If Critical Race theory and Trans activism didn’t exist, the far right would have invented them.

Social Justice activists can be alarmingly fierce in defence of their monopolies on righteous grievance, as Robin DiAngelo’s reference to Emmett Till demonstrates. 

The problem is that feminists, Critical Race theorists, trans activists, women in tears at diversity training events, even incels and the alt-right, are all vying for control of the same territory: that of wounded individualism. All are basing their assumptions on our societies’ most fundamental principles: the preciousness of the self and the supreme virtue of eudemonic self-realisation. All believe their inalienable rights, derived from these principles, are being denied.

Activists are highlighting unconscious bias leading to systemic discrimination. They point out how marginalised people can be relentlessly undermined by apparently small things which add up to serious psychological destruction. However, because their focus is on “micro-aggressions”, rather than acts of terrible violence, they can be accused of being over-sensitive flowers who cannot deal with the inevitable frictions we all face in dealing with other people. 

No one has time to attend to all human rights campaigns, and the fact that there are so many might suggest to our potential supporters that there is nothing unique about our troubles. Our messages could be lost in the cacophony of other complaints unless we establish a monopoly of suffering, or at least dominate a hierarchy.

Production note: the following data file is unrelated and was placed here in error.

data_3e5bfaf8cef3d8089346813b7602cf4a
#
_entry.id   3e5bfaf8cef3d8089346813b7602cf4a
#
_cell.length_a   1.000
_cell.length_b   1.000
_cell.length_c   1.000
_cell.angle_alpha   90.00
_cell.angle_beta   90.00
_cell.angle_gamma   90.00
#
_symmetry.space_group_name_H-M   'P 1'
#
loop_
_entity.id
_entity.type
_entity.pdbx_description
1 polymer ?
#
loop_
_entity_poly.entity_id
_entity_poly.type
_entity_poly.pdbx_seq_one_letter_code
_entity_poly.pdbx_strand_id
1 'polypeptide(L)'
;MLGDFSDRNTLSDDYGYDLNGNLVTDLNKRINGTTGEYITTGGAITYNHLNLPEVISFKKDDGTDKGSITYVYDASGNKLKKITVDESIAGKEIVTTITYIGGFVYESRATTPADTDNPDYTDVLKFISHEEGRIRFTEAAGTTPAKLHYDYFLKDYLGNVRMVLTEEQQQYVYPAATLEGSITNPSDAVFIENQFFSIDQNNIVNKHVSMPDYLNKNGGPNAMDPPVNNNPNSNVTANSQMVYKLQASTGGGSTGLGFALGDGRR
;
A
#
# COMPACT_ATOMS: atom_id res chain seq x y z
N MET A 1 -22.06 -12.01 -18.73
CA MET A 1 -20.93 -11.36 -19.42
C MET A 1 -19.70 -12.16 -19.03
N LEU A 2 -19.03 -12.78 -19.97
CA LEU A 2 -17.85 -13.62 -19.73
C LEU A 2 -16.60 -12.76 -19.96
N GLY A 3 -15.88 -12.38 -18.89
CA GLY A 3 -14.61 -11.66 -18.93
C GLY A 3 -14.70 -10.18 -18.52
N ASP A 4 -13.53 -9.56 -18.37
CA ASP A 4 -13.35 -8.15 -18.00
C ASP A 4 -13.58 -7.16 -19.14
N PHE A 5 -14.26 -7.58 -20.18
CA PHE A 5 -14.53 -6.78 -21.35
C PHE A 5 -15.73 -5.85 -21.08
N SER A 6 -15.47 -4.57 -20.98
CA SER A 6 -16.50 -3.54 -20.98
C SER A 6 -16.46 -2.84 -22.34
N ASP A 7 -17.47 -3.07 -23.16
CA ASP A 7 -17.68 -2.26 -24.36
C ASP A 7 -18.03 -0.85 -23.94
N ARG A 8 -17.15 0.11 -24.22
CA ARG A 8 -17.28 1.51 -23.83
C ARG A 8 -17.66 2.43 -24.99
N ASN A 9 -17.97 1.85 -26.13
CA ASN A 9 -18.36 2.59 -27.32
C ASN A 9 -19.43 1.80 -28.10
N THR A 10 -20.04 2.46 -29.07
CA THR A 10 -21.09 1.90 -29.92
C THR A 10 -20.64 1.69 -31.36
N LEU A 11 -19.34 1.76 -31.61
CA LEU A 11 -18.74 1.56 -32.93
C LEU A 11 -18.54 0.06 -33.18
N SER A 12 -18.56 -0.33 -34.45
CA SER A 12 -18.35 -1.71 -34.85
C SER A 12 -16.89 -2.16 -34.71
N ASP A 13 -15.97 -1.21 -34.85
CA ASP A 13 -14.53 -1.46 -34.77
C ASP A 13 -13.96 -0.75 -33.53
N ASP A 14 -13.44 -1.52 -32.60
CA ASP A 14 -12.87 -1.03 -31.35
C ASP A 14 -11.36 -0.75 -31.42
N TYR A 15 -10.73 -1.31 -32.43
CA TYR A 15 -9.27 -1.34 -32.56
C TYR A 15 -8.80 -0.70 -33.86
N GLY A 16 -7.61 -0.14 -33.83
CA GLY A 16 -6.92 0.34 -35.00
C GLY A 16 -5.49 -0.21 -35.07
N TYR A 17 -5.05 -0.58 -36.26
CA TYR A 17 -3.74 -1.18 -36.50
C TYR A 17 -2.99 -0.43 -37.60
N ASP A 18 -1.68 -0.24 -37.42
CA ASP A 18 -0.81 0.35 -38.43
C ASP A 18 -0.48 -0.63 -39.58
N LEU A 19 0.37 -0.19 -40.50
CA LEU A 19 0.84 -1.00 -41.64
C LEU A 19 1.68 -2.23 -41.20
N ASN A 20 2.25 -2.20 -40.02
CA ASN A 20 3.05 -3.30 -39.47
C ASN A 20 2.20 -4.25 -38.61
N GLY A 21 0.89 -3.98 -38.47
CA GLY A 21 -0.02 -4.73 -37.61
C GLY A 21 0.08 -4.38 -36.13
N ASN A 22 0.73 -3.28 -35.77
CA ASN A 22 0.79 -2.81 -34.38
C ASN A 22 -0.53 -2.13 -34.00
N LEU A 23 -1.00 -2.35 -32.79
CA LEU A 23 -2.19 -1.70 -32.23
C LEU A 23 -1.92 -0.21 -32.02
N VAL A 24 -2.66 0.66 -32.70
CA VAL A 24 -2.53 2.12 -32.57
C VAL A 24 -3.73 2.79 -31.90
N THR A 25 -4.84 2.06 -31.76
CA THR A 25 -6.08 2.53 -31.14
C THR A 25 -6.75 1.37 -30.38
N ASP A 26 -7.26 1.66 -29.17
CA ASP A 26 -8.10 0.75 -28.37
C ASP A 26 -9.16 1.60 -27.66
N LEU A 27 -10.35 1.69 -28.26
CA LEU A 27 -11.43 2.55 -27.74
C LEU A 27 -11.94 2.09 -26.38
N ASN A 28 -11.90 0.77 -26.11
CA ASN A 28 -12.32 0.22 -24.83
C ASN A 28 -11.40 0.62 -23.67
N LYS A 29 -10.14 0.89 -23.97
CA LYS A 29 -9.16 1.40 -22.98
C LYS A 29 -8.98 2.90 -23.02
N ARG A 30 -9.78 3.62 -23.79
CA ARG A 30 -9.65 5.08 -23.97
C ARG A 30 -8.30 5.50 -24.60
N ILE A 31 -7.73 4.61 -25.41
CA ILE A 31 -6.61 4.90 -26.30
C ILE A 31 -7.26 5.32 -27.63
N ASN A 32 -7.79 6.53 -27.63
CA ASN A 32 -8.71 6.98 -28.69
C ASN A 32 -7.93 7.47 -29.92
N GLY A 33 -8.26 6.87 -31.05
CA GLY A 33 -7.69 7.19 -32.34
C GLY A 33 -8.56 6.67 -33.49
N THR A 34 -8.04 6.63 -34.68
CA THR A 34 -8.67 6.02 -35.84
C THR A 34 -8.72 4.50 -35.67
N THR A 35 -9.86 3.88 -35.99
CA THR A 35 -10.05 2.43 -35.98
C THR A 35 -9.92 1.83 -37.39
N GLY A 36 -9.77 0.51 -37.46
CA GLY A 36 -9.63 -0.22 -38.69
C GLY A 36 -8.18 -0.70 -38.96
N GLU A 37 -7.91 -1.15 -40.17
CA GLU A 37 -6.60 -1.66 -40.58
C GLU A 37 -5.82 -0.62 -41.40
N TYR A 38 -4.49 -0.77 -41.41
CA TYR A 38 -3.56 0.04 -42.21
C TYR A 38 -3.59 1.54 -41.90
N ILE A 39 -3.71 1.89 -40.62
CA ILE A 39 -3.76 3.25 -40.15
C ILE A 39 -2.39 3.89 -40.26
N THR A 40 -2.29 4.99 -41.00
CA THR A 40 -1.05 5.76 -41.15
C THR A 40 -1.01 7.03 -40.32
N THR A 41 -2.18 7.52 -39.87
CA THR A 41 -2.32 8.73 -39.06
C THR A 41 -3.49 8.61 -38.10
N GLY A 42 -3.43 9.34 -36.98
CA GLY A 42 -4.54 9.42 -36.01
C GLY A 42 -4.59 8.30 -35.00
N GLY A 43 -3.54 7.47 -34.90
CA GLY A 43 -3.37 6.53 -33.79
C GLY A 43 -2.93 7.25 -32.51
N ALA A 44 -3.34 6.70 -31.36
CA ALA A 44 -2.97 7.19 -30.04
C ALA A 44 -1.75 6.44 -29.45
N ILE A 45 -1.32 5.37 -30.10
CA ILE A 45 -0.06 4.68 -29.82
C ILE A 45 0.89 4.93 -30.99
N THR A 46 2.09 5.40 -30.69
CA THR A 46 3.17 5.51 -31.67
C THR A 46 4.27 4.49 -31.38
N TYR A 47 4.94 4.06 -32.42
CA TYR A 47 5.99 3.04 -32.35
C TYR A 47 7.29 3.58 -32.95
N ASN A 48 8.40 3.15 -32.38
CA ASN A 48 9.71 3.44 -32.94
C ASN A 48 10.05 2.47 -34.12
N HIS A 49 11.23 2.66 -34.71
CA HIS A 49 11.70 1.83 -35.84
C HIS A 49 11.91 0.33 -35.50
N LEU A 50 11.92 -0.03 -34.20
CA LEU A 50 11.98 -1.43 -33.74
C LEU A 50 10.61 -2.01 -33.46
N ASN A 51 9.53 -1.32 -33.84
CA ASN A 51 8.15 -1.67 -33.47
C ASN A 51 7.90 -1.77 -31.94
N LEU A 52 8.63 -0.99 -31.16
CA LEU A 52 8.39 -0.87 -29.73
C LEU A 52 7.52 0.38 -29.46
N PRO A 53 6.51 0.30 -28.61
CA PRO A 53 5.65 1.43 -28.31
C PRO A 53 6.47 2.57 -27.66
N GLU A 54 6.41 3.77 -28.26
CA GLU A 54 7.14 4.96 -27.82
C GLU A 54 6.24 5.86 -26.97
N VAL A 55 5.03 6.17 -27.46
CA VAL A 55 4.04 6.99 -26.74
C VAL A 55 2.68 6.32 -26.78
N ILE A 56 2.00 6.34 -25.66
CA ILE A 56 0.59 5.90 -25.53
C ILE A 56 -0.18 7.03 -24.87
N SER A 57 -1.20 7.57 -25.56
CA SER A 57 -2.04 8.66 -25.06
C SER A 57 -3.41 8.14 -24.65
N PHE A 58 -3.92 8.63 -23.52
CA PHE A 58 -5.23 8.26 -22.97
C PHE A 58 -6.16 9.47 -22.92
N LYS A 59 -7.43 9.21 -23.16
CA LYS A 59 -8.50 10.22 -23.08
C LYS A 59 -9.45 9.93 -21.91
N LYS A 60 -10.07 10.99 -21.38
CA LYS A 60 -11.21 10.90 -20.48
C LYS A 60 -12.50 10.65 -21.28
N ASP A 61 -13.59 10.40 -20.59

So, if a white woman accused of racism bursts into tears, Critical Race theorists fear she is muscling in on their territory of grievance. She is trying to position herself as the oppressed, and the Racial Justice activists as the domineering bullies. Ruby Hamad quotes a panellist of colour at the Sydney Writers’ Symposium, who encountered such an objection: “yet again, a good convo was derailed, white people centred themselves, and a POC panel was told to police it’s [sic] tone to make their message palatable to a white audience. (The Guardian, 07/05/2018) 

I assume the convo had been good, up to this point, because nobody had challenged the activist’s argument; the reason it was no longer good was that somebody was interrogating her position, even though such activism works by speaking out in the face of opposition: “speaking truth to power”. 

Social Justice activists feel these challenges must be emphatically crushed because they are vulnerable to them. This is presumably why Robin DiAngelo resorts to such an extreme and traumatic example as a racist lynching. She needs to establish people of colour as having suffered more than the women who question her, especially if they are being comforted by black men, her core constituency. Her ingenious solution is to use their very blackness to defeat them, which sounds to me very like a traditional white woman’s put down of her social inferiors. 

But all these shenanigans weaken and discredit the social justice movements. Rather than building consensus, they divide groups that should be working together. Attacking each other seems hypocritical. It seems selfish to dismiss any form of inequality other than the one you suffer from. Games of indignation top trumps, involving activists literally saying, “You think it’s hard being a woman? Try being a Black woman…” look embarrassingly childish – playground politics. It sounds pathetic and inappropriate to label tiresome and persistent slights as “trauma” and “pain”, words that are meant for grievous physical harm.  

All this is a gift to the far-right. It justifies claims of “Wokery Gone Mad” that are then used to undermine much more serious and constructive attempts to redress society’s inequalities. 

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